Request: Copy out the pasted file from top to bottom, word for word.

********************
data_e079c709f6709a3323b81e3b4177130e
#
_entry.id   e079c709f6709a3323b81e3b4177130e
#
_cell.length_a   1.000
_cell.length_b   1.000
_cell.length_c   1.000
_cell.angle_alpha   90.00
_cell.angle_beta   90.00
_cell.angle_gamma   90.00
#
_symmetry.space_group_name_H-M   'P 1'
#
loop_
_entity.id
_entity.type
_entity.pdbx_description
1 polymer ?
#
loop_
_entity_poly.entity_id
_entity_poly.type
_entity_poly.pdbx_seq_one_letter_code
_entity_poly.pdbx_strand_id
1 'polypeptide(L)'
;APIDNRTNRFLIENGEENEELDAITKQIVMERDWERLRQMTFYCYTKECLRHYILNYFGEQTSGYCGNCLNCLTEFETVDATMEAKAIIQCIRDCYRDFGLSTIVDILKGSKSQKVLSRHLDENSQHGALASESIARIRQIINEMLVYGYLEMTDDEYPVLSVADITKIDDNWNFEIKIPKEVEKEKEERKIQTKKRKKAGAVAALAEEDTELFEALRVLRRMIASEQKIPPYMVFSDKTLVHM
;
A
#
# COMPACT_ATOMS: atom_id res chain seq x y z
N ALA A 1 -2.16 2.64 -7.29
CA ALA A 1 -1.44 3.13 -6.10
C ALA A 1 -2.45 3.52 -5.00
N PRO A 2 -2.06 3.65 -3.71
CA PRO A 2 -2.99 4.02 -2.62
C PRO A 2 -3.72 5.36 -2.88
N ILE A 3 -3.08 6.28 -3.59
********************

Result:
data_e079c709f6709a3323b81e3b4177130e
#
_entry.id   e079c709f6709a3323b81e3b4177130e
#
_cell.length_a   1.000
_cell.length_b   1.000
_cell.length_c   1.000
_cell.angle_alpha   90.00
_cell.angle_beta   90.00
_cell.angle_gamma   90.00
#
_symmetry.space_group_name_H-M   'P 1'
#
loop_
_entity.id
_entity.type
_entity.pdbx_description
1 polymer ?
#
loop_
_entity_poly.entity_id
_entity_poly.type
_entity_poly.pdbx_seq_one_letter_code
_entity_poly.pdbx_strand_id
1 'polypeptide(L)'
;APIDNRTNRFLIENGEENEELDAITKQIVMERDWERLRQMTFYCYTKECLRHYILNYFGEQTSGYCGNCLNCLTEFETVDATMEAKAIIQCIRDCYRDFGLSTIVDILKGSKSQKVLSRHLDENSQHGALASESIARIRQIINEMLVYGYLEMTDDEYPVLSVADITKIDDNWNFEIKIPKEVEKEKEERKIQTKKRKKAGAVAALAEEDTELFEALRVLRRMIASEQKIPPYMVFSDKTLVHM
;
A
#
# COMPACT_ATOMS: atom_id res chain seq x y z
N ALA A 1 -2.16 2.64 -7.29
CA ALA A 1 -1.44 3.13 -6.10
C ALA A 1 -2.45 3.52 -5.00
N PRO A 2 -2.06 3.65 -3.71
CA PRO A 2 -2.99 4.02 -2.62
C PRO A 2 -3.72 5.36 -2.88
N ILE A 3 -3.08 6.28 -3.59